• Track and trace success: Gavin Scurr and Luke Wood
    Track and trace success: Gavin Scurr and Luke Wood
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Fruit producer Piñata Farms is using innovative Australian-designed Escavox technology to track the temperature and location of premium berries and mangoes along the supply chain, giving it valuable data for optimising delivery.

Piñata Farms uses the Escavox system for berries and mangoes, because both are highly perishable lines with specific, critical cool-chain needs.

Pinata Farms has smart trackers in every berry consignment leaving its main packing operation at Wamuran, south-east Queensland.
Pinata Farms has smart trackers in every berry consignment leaving its main packing operation at Wamuran, south-east Queensland.

A quick-chill cool room at Piñata’s Wamuran packing shed uses the latest technology to take field heat out of the berries faster, before packaging in heat-sealed punnets. The Escavox devices, about the size of a mobile phone, are placed by Piñata Farms in a carton or container on loading, and are retrieved by Escavox for reuse after the consignment’s arrival.

The Escavox technology enables Piñata Farms to have real time data on each carton, giving its exact location and its current temperature

“This was information previously unavailable to us. We now have smart trackers in every berry consignment leaving our main packing operation at Wamuran, south-east Queensland and every mango load leaving three farms in the Northern Territory during mango season,” Piñata Farms managing director Gavin Scurr said.

“We have gained complete visibility over our consignments and can effectively share this information with customers at any time. We could have 30-40 consignments on the road right across Australia at any time and need to know that temperature has been maintained throughout and that the consignment is on time to meet delivery timeslots.

“The system gives us transparency and eliminates innuendo. If there’s product loss, the system provides an indisputable record of what has happened and who is liable.

“We have achieved two significant benefits since implementing the Escavox system. Now that everyone along the supply chain (including drivers and distribution and ripening centre personnel) knows the temperature is being monitored, they try harder to get it right. It puts accountability into the hands of all involved in getting fruit to the shelf. There’s now a sharp focus on temperature.”

Temperature information includes whether produce is too hot, too cold or exposed to too much light, humidity or movement, based on what the category requires to retain optimal quality and freshness.

If the temperature was compromised for any reason (such as truck breakdown or equipment malfunction), drivers could take action to rectify the situation, Scurr said.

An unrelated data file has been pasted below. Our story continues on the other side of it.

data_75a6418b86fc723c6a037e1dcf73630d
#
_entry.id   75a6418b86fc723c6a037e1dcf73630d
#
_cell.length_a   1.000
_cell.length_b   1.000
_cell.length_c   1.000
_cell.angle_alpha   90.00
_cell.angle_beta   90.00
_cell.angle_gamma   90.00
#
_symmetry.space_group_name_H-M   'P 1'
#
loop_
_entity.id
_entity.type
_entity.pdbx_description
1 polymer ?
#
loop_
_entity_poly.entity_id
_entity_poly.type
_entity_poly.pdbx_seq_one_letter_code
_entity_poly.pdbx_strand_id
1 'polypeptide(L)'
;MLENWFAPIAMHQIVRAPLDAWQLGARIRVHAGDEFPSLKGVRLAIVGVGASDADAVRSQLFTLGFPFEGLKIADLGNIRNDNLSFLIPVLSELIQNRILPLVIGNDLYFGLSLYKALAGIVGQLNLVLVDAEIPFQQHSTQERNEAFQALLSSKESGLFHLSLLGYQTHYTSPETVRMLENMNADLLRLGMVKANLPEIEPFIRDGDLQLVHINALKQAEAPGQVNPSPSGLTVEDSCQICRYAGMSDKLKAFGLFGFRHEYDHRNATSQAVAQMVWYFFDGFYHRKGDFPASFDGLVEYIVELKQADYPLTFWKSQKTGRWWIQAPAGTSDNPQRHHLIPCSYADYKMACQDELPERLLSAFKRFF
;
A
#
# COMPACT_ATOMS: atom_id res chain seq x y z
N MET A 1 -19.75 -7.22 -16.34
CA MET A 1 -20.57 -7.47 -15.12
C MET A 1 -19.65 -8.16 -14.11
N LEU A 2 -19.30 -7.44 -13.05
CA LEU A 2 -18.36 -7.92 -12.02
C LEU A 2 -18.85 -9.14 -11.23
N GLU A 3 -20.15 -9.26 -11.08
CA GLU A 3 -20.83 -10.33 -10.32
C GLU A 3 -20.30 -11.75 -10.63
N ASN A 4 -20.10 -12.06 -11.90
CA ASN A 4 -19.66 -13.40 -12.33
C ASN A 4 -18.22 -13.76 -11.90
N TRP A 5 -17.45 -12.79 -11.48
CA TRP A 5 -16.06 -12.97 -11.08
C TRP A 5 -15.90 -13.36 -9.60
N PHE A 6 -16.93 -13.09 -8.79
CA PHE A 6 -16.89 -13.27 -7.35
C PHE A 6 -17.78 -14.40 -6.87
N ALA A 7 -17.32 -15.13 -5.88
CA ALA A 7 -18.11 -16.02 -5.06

Packing berries at Pinata Farms
Packing berries at Pinata Farms

“Secondly, the system’s GPS function ensures we know where loads are at any time. If a consignment is running late, due to the many variables that can happen on Australian roads, we can tell our customers exactly where the load is and its estimated time of arrival. This is key when distribution centres operate in 10-minute timeslots. Previously, we would contact the freight provider, who’d track down the driver and get back to us with the location, which we’d then communicate with the customer.

Now, we can see in real time, where the truck is and share the information in an instant.

“It makes our supply chain processes more efficient. The trackers ensure we have an improved chance of delivering optimal quality of fruit, every time.”

Piñata Farms is a known adopter of new technologies to enhance its operations and maintain its industry standing for producing premium lines. In 2019, it began working with supply chain specialist Escavox to initially measure the temperature of berries throughout the supply chain via smart trackers so it could have visibility of fruit at any given time.

Escavox founder and chief executive officer Luke Wood said the ability for Piñata Farms to see its supply chain in real time allowed “simple” solutions such as rejections and handling errors to be fixed quickly.

“We give suppliers the information they need to improve their supply chains. Our data tells them why things might be going wrong or going well so they can take the best action. Over time the data becomes an operating model that gives producers confidence to move towards more strategic investment such as developing cool-room technology and key partnerships along the supply chain,” Wood said.

“In working with Piñata Farms, we are working with people at the very forefront of the industry. This lets us see what good looks like and keeps us current. It gives us confidence that we can operate at the very highest levels across the industry. Horticulture in Australia is developing fast and is some of the most advanced in the world. We need to be at least aligned, if not ahead, of this evolution.”

Piñata Farms is now at the peak of its winter berry production with both Piñata strawberries and BerryWorld raspberries grown and packed at Wamuran, south-east Queensland and available at leading outlets along the eastern seaboard.

Piñata Farms is a Queensland farming business with origins dating back to the 1960s in the state's south-east. Founded by pineapple farmer Geoff Scurr at Wamuran, Piñata Farms is now operated by his sons, Gavin and Stephen Scurr. It is the largest pineapple producer in Australia, one of the largest strawberry producers, and holds the breeding rights to grow specialty Honey Gold mangoes, produced in every mainland state except South Australia. It also produces specialty BerryWorld raspberries.

 

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